More help and treats for foreign workers

Ms Dominica Filtri Masniari (facing camera), a finance and audit manager with the Humanitarian Organisation for Migration Economics, chatting with a migrant worker at its new centre at Grandlink Square in Guillemard Road. The other new centre is at P
Ms Dominica Filtri Masniari (facing camera), a finance and audit manager with the Humanitarian Organisation for Migration Economics, chatting with a migrant worker at its new centre at Grandlink Square in Guillemard Road. The other new centre is at Peninsula Plaza.ST PHOTO: DESMOND WEE

Ahead of International Migrants Day, which falls on Friday, foreign worker advocacy groups are holding activities to celebrate the contributions of migrants.

The more than 1.3 million migrants make up one-third of the Singapore workforce today.

While many say they are satisfied with the living and working conditions here, a small minority continue to face challenges, ranging from employers to injuries.

To better cater to their needs, the Humanitarian Organisation for Migration Economics (Home) is doubling the number of its help centres. It is opening two new centres today. The one at Peninsula Plaza will cater to Myanmar nationals, and another at Grandlink Square in Guillemard Road will reach out to Indonesians.

These centres, which provide services like counselling, have been set up at locations where workers from these countries often gather.

YEAR-ROUND CONCERN IDEAL

We have taken care not to overemphasise International Migrants Day as a one-off annual occurrence. Empathy and concern for migrant workers... should come to us naturally, and not only in conjunction with the pomp and celebration of the day.

MIGRANT WORKERS' CENTRE CHAIRMAN YEO GUAT KWANG

"There is a growing number of Myanmar workers seeking help from Home, including construction and service sector workers," said its executive director, Mr Jolovan Wham.

"We also want to reach out more to Indonesians, who form one of the largest groups of domestic workers in Singapore, and the often- forgotten fishermen and seafarers," he added.

These two centres, each about the size of a three-room Housing Board flat, will be open daily.

They are funded by local law firm Hoh Law Corporation and charity Chen Su Lan Trust Fund, and add to the two help centres that Home currently operates at Lucky Plaza and Lorong 17 Geylang, for domestic helpers and other migrant workers respectively.

Meanwhile, the Migrant Workers' Centre (MWC) is holding a mass picnic for 5,000 foreign workers at Little India.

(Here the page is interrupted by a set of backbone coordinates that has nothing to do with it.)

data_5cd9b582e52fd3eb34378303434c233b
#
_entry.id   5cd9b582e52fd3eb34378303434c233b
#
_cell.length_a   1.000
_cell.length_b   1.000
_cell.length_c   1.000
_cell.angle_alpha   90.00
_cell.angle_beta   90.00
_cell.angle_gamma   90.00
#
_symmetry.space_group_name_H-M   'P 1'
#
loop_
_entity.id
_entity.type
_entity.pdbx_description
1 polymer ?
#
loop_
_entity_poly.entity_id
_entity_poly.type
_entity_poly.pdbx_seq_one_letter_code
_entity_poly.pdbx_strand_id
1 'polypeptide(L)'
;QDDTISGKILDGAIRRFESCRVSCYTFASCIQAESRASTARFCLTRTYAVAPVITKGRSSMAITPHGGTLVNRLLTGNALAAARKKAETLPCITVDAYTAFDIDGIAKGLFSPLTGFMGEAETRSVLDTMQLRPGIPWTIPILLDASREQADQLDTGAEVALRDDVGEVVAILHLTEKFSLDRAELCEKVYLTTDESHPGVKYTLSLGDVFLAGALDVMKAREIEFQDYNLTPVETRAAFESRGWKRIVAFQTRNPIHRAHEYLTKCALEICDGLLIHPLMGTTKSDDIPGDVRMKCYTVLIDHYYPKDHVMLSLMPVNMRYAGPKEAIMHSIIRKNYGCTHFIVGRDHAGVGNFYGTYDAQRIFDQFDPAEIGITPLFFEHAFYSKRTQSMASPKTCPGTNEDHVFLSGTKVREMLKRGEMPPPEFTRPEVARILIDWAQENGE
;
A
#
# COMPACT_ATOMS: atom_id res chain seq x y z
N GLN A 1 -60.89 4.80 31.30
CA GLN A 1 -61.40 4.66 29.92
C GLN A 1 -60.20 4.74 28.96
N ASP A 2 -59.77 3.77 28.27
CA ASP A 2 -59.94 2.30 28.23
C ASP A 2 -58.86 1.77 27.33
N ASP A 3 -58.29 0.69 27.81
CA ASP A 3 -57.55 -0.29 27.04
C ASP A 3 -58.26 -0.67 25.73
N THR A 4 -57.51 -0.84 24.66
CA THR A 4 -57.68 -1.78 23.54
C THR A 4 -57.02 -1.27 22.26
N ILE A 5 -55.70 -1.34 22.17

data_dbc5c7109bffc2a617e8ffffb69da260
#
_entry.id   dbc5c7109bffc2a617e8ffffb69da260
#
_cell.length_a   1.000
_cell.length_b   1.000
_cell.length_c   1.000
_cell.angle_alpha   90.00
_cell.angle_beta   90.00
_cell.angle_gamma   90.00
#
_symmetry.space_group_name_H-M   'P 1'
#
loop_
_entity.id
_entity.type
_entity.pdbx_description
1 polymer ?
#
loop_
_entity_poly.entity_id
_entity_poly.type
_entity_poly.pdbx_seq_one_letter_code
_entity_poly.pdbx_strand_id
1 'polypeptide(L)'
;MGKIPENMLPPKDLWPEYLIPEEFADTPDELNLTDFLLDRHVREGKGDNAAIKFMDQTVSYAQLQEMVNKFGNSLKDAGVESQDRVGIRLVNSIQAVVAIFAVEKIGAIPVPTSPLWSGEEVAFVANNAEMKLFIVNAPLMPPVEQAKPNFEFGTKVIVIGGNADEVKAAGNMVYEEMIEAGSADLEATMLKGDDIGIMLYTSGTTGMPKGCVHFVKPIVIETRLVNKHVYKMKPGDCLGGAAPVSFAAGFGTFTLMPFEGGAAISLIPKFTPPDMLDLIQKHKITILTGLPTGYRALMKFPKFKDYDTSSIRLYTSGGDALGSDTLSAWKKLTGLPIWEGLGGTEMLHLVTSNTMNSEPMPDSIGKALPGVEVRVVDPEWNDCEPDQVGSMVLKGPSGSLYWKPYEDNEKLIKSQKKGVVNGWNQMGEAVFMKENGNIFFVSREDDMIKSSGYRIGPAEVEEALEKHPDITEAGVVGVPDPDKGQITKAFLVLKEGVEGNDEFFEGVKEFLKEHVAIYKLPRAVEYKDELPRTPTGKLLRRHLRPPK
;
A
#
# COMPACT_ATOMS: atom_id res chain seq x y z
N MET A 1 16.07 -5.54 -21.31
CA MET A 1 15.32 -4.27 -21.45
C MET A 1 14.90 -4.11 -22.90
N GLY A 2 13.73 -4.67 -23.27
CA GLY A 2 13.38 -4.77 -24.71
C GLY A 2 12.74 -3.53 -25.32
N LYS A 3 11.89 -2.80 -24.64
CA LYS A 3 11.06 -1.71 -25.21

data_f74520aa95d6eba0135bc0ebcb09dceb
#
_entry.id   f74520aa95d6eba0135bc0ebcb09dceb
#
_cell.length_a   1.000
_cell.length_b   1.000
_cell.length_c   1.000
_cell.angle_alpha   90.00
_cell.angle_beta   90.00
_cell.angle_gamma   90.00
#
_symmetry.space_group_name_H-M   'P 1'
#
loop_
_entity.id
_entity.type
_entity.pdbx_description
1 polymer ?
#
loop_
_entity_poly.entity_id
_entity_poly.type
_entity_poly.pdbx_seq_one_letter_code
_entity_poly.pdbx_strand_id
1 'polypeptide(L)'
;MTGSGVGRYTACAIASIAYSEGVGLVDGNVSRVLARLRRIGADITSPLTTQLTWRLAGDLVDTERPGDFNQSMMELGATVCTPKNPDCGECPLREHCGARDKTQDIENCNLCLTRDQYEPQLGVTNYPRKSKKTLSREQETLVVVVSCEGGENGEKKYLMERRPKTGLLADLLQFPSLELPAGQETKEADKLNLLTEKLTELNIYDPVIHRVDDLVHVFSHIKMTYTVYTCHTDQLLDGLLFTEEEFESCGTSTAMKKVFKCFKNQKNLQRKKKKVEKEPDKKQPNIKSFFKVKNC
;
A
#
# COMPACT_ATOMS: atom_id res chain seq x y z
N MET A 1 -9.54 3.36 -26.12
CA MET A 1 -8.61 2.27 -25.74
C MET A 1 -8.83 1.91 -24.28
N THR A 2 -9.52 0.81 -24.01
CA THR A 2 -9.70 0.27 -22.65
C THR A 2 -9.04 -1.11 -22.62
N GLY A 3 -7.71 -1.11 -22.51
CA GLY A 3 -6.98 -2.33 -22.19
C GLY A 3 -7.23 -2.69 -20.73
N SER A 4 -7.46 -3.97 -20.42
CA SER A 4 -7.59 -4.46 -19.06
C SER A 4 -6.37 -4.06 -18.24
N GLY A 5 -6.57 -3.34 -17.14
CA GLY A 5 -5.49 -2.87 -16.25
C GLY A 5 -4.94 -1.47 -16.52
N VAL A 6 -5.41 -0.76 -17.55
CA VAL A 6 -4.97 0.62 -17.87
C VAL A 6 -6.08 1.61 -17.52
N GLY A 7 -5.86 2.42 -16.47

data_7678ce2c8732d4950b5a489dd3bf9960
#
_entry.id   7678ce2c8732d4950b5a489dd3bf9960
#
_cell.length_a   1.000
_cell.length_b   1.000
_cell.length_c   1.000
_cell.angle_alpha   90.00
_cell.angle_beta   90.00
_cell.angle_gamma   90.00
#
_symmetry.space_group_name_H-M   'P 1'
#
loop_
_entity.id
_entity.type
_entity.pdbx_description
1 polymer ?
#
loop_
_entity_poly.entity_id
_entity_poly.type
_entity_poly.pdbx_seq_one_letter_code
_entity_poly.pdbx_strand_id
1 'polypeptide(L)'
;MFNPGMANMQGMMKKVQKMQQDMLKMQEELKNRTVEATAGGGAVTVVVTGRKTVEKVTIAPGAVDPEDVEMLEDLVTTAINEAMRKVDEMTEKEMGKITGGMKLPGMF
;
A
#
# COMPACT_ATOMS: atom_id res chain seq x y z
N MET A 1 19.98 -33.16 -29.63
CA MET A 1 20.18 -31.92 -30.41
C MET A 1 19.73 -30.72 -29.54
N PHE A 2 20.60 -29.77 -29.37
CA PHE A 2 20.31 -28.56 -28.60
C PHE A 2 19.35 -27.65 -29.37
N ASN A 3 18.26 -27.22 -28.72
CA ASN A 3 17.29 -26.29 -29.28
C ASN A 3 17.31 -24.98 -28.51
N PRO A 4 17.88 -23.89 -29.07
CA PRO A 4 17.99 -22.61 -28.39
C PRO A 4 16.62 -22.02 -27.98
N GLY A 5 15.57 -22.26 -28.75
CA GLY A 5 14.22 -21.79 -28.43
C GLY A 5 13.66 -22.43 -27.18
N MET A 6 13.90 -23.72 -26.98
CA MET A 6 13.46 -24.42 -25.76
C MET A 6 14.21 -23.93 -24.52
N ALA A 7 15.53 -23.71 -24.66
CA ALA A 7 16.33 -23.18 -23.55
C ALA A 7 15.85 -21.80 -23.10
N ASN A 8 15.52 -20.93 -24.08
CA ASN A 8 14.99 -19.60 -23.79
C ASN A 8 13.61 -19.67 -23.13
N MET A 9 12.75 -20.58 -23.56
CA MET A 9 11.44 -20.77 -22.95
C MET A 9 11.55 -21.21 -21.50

The programme includes handing out cards, screening a video thanking foreign workers and a photo exhibition on their contributions. The photo exhibition will make its way to dormitories and foreign workers' recreation centres, targeting another 5,000 workers, said the MWC.

"We have taken care not to overemphasise International Migrants Day as a one-off annual occurrence," said MWC chairman Yeo Guat Kwang. "Empathy and concern for migrant workers... should come to us naturally, and not only in conjunction with the pomp and celebration of the day."

Also holding an event at Little India today is Transient Workers Count Too (TWC2). It is treating some 150 foreign workers to a buffet lunch at the rooftop restaurant at Mustafa Centre. TWC2 president Noorashikin Abdul Rahman said it will raise funds for TWC2 and show appreciation to foreign workers.

A Ministry of Manpower (MOM) spokesman said of these initiatives: "We are heartened by various efforts from the different groups showing their appreciation towards these workers."

He added that MOM staff will be at the MWC activities to educate foreign workers on working in Singapore, employment laws and workplace safety.

While the activities planned are largely celebratory, Home's Mr Wham urged the Government to use the occasion to sign the United Nations' International Convention on the Protection of the Rights of All Migrant Workers and Members of Their Families. The treaty, introduced in 1990, came into force in 2003 and spells out protections for migrant workers and their families.

Responding, MOM said the rights and well-being of foreign workers are protected under Singapore's labour laws, and ratifying the Convention means giving migrants and their families the "same access to social security, equal employment rights in terms of remuneration and conditions of work".

"Given Singapore's constraints, we do not think that we can accede to such stipulations," said MOM.

"Thus far, 145 of the 193 UN member states have not ratified the Convention," it added.

LIFE AFTER SINGAPORE INSIGHT

A version of this article appeared in the print edition of The Sunday Times on December 13, 2015, with the headline 'More help and treats for foreign workers'. Print Edition | Subscribe